More than a month after being accused of sexual harassment and days after leaving treatment meant to address his alleged misconduct, San Diego Mayor Bob Filner still won’t go. But that may be changing soon.
Since early July, 16 women have accused the first-term Democrat of inappropriate behavior. The first was his former communications director, who filed a sexual-harassment lawsuit against him and the city through prominent women’s-rights attorney Gloria Allred. Then came a school psychologist, a Navy rear admiral and a great-grandmother. The sheriff created a hotline to field allegations, while a steady stream of critics, from local politicians to Nancy Pelosi, called on him to resign. The Democratic National Committee joined the chorus Tuesday when it revealed plans to vote on a resolution asking the former Congressman to step down.
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So far, the mayor has been firm in resisting those calls. After citizens of San Diego declared their intention to circulate a recall petition, he responded without a hint of capitulation. “As your mayor,” he wrote in a statement released by his lawyers, “I am committed to moving San Diego forward!” Filner might change his tune if his lawyers, who have been in closed-door mediation sessions with Allred and city officials, broker a deal that makes stepping down look like the most appealing option.
“Filner is a tough, shrewd bargainer,” says Steve Erie, a political-science professor at the University of California, San Diego. “And he has the one thing everybody wants.” Erie believes that the mayor might be willing to leave his office if the city indemnifies him against charges of sexual misconduct.
Filner’s exit would lift a humiliating cloud that has been hovering over the usually sunny coastal city since the allegations surfaced. After seeing the mayor lampooned on late-night shows and in spoof music videos, many residents have had their fill of the spotlight. “People are definitely frustrated,” says Katie Keach, an aide to city-council president Todd Gloria, an official involved in the mediation talks who has called for Filner to step down. “They want it to go away.” Erie describes the mood in the nation’s eighth largest city with starker terms: “There is a lynch-mob mentality in this town.”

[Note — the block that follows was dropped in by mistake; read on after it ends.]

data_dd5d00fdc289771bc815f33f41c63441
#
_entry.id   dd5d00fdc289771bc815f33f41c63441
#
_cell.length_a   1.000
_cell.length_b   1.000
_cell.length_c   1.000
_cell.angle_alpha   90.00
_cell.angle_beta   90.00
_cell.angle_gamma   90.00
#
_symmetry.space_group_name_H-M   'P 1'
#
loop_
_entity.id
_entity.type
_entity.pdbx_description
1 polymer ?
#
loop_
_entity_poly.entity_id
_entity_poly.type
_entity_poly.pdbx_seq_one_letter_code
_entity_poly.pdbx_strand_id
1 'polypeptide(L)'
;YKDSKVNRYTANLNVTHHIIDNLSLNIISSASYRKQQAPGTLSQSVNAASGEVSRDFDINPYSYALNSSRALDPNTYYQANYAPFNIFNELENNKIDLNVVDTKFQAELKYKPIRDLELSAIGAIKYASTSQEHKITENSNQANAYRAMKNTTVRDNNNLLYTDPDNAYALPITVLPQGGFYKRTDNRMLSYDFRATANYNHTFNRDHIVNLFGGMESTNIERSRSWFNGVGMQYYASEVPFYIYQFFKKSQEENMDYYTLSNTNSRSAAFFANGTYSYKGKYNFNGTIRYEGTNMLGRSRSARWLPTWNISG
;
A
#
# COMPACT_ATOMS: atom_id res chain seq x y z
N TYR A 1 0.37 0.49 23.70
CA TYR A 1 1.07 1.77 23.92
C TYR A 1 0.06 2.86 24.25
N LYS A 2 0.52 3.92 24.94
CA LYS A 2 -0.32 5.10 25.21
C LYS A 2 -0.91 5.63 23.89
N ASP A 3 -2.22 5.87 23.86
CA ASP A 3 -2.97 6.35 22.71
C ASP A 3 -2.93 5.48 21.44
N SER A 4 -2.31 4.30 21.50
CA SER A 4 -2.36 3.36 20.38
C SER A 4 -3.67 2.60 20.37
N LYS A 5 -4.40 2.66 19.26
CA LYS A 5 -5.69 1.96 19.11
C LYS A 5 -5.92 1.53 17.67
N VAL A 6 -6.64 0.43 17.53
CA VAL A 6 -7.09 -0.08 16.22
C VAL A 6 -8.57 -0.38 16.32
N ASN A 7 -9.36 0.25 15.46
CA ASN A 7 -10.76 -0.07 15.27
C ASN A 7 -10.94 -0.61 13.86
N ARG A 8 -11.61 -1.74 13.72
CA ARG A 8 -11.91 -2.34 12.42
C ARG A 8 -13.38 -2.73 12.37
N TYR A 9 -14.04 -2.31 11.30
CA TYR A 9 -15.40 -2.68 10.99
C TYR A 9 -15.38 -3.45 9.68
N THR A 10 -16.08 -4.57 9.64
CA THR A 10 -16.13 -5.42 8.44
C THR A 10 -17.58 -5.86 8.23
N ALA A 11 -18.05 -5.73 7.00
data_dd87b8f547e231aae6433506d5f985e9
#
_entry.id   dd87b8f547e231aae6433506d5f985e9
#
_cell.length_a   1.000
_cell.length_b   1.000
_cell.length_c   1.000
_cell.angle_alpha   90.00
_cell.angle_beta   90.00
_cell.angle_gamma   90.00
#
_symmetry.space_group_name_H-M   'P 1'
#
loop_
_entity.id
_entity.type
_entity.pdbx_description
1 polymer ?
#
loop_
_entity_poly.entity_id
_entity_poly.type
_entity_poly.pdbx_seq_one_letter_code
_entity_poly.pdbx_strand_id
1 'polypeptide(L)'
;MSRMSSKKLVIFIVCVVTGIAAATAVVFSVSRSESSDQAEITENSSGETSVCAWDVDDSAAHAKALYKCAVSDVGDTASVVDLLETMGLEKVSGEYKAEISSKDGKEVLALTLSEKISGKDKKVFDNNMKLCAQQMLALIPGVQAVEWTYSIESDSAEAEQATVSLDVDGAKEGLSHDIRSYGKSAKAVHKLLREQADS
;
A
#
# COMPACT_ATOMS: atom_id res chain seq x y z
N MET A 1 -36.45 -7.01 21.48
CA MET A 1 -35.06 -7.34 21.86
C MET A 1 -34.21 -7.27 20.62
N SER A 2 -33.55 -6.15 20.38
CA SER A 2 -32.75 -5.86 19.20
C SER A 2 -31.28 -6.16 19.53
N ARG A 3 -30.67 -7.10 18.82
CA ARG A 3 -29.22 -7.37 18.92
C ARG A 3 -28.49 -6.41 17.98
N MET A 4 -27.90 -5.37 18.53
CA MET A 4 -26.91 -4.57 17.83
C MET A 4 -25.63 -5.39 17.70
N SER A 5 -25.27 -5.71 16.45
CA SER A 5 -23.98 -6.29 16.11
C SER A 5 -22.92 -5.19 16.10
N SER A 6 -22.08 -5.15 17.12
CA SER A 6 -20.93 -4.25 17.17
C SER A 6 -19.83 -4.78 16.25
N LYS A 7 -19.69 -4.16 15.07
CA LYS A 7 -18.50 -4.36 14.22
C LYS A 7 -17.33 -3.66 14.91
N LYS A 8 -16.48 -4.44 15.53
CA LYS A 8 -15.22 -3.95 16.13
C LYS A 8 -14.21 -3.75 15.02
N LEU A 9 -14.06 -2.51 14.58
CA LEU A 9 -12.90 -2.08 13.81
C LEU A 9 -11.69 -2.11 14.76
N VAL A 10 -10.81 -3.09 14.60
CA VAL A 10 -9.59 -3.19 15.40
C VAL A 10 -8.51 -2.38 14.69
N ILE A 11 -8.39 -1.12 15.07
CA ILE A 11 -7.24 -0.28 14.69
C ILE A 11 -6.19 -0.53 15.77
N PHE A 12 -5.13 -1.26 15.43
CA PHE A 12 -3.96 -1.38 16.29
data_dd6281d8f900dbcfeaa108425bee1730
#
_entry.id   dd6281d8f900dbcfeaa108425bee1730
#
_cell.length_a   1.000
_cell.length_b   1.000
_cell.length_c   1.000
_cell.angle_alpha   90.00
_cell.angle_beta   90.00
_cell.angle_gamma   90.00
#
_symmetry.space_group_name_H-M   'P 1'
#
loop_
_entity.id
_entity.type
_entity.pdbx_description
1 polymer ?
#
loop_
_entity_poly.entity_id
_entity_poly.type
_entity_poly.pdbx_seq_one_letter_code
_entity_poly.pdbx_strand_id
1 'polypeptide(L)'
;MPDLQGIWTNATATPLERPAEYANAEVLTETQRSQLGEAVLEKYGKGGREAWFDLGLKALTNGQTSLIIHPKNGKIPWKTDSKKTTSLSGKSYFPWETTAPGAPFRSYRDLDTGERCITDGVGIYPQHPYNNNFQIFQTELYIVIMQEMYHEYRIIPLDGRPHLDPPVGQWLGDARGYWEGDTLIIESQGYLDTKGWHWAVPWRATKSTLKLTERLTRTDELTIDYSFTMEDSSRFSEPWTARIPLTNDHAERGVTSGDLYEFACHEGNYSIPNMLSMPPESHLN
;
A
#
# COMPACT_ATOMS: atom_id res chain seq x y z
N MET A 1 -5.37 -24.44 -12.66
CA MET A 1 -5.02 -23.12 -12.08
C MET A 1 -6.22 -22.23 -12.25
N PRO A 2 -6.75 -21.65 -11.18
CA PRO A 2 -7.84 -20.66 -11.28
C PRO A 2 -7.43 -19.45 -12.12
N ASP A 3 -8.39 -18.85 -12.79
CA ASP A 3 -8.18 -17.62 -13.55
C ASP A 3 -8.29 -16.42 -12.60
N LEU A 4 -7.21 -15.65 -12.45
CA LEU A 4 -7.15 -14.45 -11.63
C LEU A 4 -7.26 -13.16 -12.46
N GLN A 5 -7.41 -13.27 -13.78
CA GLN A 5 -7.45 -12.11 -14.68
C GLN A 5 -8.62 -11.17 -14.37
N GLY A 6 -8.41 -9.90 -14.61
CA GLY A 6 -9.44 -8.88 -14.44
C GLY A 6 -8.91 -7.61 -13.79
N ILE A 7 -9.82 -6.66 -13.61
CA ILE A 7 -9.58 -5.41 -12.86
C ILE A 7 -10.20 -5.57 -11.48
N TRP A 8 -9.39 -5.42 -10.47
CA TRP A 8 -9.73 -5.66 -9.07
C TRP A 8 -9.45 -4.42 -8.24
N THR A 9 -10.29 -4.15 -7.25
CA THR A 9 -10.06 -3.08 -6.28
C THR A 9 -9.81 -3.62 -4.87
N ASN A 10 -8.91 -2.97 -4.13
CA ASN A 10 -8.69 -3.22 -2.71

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A resignation would be a far simpler and quicker way to resolve things than a recall election. An official recall effort began with a rally on Sunday, and organizers have until Sept. 26 to gather nearly 102,000 signatures if they want to put the issue on the ballot anytime soon. Some 800 volunteers are circulating petitions, but the tight time frame creates a high bar — the state, by contrast, gives recall petitioners 160 days. A bigger problem may be a detail in the municipal code that makes recall elections open to legal challenges. Though the city council is hurrying to amend the code, the recall process could get messy and would certainly take months to move forward.
There is a possible third avenue, buried in another corner of the city code, which allows for city officials to be removed if they have misused city funds. The San Diego city attorney will soon be presenting related evidence to the city council; media reports have circulated allegations that Filner used a city-issued credit card to buy himself expensive meals and a blender. Land-use deals Filner hatched are also being put under the microscope. The council will likely vote next week on whether to go forward with this tack, which could also get caught up in judicial appeals and red tape.
Filner has admitted to wrongdoing, but his biggest act of penance thus far was taking a hiatus for intensive behavioral rehab. He was due to return to work on Aug. 19 but has been in mediation the past two days. When he emerges, the city will find out if he’s had a change of heart.
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